After doing all calculations and post-processing the final color should then to be correct by applying gamma encoding with a gamma that matches the gamma of the monitor.

    vec3 encoded_output = pow(final_linear_color, 1.0 / monitor_gamma);

    For most monitors a gamma of 2.2 would work fine. To get the best result the game should let the player select gamma from a calibration chart.
    This value is not the same gamma value that is used to decode the textures. All textures are be stored at a gamma of 2.2 but that is not true for monitors, they usually have a gamma ranging from 2.0 to 2.5.

    When not to use gamma decoding

    Not every type of texture is stored as gamma encoded. Only the texture types that are encoded should get decoded. A rule of thumb is that if the texture represents some kind of color it is encoded and if the texture represents something mathematical it is not encoded. 
    • Diffuse, specular and ambient occlusion textures all represent color modulation and need to be decoded on load 
    • Normal, displacement and alpha maps aren’t storing a color so the data they store is already linear


    Working in linear space and making sure the monitor outputs light linearly is needed to get properly rendered images. It can be complicated to understand why this is needed but the fix is very simple.
    • When loading a gamma encoded image apply gamma decoding by raising the color to the power of 2.2, this converts the image to linear space 
    • After all calculations and post processing is done (the very last step) apply gamma encoding to the color by raising it to the inverse of the gamma of the monitor

    If both of these steps are followed the result will look correct.


    22 Nov 10:59

    WebGL Debugging and Profiling Tools

    by Eric

    by Patrick Cozzi, who works on the Cesium WebGL engine.

    With the new shader editor in Firefox 27 (available now in Aurora), WebGL tools are taking a big step in the right direction. This article reviews the current state of WebGL debugging and profiling tools with a focus on their use for real engines, not simple demos. In particular, our engine creates shaders dynamically; uses WebGL extensions like Vertex Array Objects; dynamically creates, updates, and deletes 100′s of MB of vertex buffers and textures; renders to different framebuffers; and uses web workers. We’re only interested in tools that provide useful results for our real-world needs.

    Firefox WebGL Shader Editor

    The Firefox WebGL Shader Editor allows us to view all shader programs in a WebGL app, edit them in real-time, and mouse over them to see what parts of the scene were drawn using them.

    What I like most about it is it actually works. Scenes in our engine usually have 10-50 procedurally-generated shaders that can be up to ~1,000 lines. The shader editor handles this smoothly and automatically updates when new shaders are created.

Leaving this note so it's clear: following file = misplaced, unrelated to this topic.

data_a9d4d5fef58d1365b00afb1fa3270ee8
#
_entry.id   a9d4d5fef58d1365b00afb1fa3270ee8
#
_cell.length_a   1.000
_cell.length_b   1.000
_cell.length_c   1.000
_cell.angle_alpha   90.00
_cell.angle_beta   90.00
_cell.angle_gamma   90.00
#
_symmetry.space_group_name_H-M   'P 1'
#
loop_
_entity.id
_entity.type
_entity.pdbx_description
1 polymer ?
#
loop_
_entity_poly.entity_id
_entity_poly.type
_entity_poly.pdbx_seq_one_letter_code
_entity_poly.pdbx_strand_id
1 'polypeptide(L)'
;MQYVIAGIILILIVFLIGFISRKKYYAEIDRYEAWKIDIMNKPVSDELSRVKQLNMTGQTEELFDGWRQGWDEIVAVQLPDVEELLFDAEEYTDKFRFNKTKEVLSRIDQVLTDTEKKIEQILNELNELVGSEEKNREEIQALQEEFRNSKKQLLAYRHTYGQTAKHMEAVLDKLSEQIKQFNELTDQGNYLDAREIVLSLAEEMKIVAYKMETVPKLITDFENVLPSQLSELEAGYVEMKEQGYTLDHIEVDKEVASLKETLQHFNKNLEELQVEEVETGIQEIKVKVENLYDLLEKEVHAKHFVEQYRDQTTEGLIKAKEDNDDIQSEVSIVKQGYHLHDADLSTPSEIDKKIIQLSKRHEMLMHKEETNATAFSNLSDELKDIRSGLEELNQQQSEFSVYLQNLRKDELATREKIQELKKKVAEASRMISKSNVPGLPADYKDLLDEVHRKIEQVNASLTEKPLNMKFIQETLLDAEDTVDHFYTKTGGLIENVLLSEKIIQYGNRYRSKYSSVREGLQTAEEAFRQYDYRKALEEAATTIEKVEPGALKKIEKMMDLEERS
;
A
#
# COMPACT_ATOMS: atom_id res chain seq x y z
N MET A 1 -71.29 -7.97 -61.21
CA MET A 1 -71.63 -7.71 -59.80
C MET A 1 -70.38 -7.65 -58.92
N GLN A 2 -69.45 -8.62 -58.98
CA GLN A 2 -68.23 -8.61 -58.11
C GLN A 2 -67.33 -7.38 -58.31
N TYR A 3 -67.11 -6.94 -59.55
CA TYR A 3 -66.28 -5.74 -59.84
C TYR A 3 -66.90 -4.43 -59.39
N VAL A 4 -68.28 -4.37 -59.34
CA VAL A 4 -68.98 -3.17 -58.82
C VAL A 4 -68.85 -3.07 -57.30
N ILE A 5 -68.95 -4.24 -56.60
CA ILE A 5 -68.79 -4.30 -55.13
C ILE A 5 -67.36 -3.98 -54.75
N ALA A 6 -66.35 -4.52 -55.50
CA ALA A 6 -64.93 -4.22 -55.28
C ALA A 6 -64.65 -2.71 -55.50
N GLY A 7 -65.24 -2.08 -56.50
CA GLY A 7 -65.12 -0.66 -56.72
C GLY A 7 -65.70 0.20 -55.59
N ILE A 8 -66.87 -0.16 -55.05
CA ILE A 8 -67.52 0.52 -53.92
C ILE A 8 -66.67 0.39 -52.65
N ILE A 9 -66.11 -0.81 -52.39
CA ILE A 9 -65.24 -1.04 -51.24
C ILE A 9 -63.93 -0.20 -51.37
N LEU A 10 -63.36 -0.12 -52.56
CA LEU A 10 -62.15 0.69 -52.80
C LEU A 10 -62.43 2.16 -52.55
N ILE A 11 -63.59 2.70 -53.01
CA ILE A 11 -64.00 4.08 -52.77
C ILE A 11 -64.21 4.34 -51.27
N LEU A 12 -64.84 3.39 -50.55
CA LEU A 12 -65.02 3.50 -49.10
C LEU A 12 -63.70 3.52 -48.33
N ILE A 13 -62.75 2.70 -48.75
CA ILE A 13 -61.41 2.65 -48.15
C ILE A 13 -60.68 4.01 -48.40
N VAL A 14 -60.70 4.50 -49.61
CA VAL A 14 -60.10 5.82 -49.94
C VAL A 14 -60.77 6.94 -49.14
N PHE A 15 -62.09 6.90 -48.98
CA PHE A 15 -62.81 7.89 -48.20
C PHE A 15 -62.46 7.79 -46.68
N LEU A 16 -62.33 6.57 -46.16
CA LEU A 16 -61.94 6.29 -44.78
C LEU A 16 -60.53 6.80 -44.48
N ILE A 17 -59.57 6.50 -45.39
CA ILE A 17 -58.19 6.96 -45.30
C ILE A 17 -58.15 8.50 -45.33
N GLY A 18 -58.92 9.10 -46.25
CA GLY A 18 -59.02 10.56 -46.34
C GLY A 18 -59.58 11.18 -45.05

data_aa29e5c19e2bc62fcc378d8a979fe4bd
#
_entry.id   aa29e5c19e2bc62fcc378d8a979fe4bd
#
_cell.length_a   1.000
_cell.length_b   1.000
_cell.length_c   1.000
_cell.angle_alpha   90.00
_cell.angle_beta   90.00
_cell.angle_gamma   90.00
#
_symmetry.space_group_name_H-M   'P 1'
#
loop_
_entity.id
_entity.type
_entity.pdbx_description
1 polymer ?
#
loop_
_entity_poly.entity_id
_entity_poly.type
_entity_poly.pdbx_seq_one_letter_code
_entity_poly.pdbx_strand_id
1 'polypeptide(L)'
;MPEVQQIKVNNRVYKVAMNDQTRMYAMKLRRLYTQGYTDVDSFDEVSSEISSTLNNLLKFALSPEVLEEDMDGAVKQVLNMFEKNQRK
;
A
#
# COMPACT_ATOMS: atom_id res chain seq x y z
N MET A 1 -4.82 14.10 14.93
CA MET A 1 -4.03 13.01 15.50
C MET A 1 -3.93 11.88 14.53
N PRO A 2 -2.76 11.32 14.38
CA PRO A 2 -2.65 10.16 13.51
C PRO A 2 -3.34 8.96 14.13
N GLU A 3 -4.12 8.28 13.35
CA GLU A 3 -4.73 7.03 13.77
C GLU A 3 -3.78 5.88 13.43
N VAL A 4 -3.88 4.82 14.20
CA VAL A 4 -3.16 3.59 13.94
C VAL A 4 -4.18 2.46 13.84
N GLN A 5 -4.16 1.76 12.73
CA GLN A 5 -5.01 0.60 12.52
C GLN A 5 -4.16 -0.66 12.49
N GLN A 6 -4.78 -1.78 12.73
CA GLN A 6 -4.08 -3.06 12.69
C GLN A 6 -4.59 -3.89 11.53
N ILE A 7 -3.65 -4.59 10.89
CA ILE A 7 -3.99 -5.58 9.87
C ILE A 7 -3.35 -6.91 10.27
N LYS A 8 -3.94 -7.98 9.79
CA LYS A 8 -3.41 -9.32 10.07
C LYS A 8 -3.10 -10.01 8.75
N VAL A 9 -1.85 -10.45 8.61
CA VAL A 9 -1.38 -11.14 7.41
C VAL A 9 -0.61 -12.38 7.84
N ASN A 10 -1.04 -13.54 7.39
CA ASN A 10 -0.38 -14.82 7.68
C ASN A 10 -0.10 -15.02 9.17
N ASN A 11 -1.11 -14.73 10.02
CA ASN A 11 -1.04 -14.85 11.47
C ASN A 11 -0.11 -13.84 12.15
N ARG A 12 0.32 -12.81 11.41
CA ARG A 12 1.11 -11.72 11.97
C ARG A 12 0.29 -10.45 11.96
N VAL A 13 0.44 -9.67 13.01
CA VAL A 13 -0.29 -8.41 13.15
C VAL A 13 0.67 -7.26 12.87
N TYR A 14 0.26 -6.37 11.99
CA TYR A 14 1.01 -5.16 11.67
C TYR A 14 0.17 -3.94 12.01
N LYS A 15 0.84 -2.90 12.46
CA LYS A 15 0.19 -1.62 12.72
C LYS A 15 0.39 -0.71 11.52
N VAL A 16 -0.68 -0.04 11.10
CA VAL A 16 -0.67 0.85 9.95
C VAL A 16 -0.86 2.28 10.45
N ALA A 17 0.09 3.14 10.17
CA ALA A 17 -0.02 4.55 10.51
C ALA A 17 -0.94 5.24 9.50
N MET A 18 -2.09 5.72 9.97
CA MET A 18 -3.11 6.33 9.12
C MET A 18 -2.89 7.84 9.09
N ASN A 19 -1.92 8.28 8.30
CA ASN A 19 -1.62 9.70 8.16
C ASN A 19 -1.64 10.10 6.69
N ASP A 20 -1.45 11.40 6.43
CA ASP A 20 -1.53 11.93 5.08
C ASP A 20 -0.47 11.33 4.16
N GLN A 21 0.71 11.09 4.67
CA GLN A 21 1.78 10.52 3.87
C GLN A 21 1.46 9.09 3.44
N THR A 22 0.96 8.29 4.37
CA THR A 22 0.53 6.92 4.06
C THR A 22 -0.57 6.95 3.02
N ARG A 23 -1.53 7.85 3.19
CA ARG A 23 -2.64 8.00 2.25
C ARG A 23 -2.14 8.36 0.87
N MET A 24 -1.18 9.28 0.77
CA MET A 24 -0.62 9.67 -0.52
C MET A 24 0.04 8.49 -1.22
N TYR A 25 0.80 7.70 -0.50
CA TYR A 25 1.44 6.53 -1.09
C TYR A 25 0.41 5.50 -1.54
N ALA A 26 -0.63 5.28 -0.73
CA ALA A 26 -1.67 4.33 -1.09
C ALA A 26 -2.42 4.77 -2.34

The skybox shader is shown in the editor and the geometry is highlighted in red. (Click on any image for its full-screen version.)

    I was very impressed to see the shader editor also work on the Epic Citadel demo, which has 249 shaders, some of which are ~2,000 lines.


    Live editing is, of course, limited. For example, we can’t add new uniforms and attributes and provide data for them; however, we can add new varying variables to pass data between vertex and fragment shaders.

    Given that the editor needs to recompile after our edits, attribute and uniform locations could change, e.g., if uniforms are optimized out, which would break most apps (unless the app is querying these every frame, which is a terrible performance idea). However, the editor seems to handle remapping under-the-hood since removing uniforms doesn’t break other uniforms.

    Recompiling after typing stops works well even for our large shaders. However, every editor I see like this, including JavaScript ones we’ve built, tends to remove this feature in favor of an explicit run, as the lag can otherwise be painful.

    There are some bugs, such as mousing over some shaders causes artifacts or parts of the scene to go away, which makes editing those shaders impossible.


    Even though this is in a pre-beta version of Firefox, I find it plenty usable. Other than spot testing, I use Chrome for development, but this tool really makes me want to use Firefox, at least for shader debugging.

    We planned to write a tool like this for our engine, but I’m glad the Mozilla folks did it instead since it benefits the entire WebGL community. An engine-specific tool will still be useful for some. For example, this editor uses the shader source provided to WebGL. If a shader is procedurally-generated, an engine-specific editor can present the individual snippets, nodes in a shade tree, etc.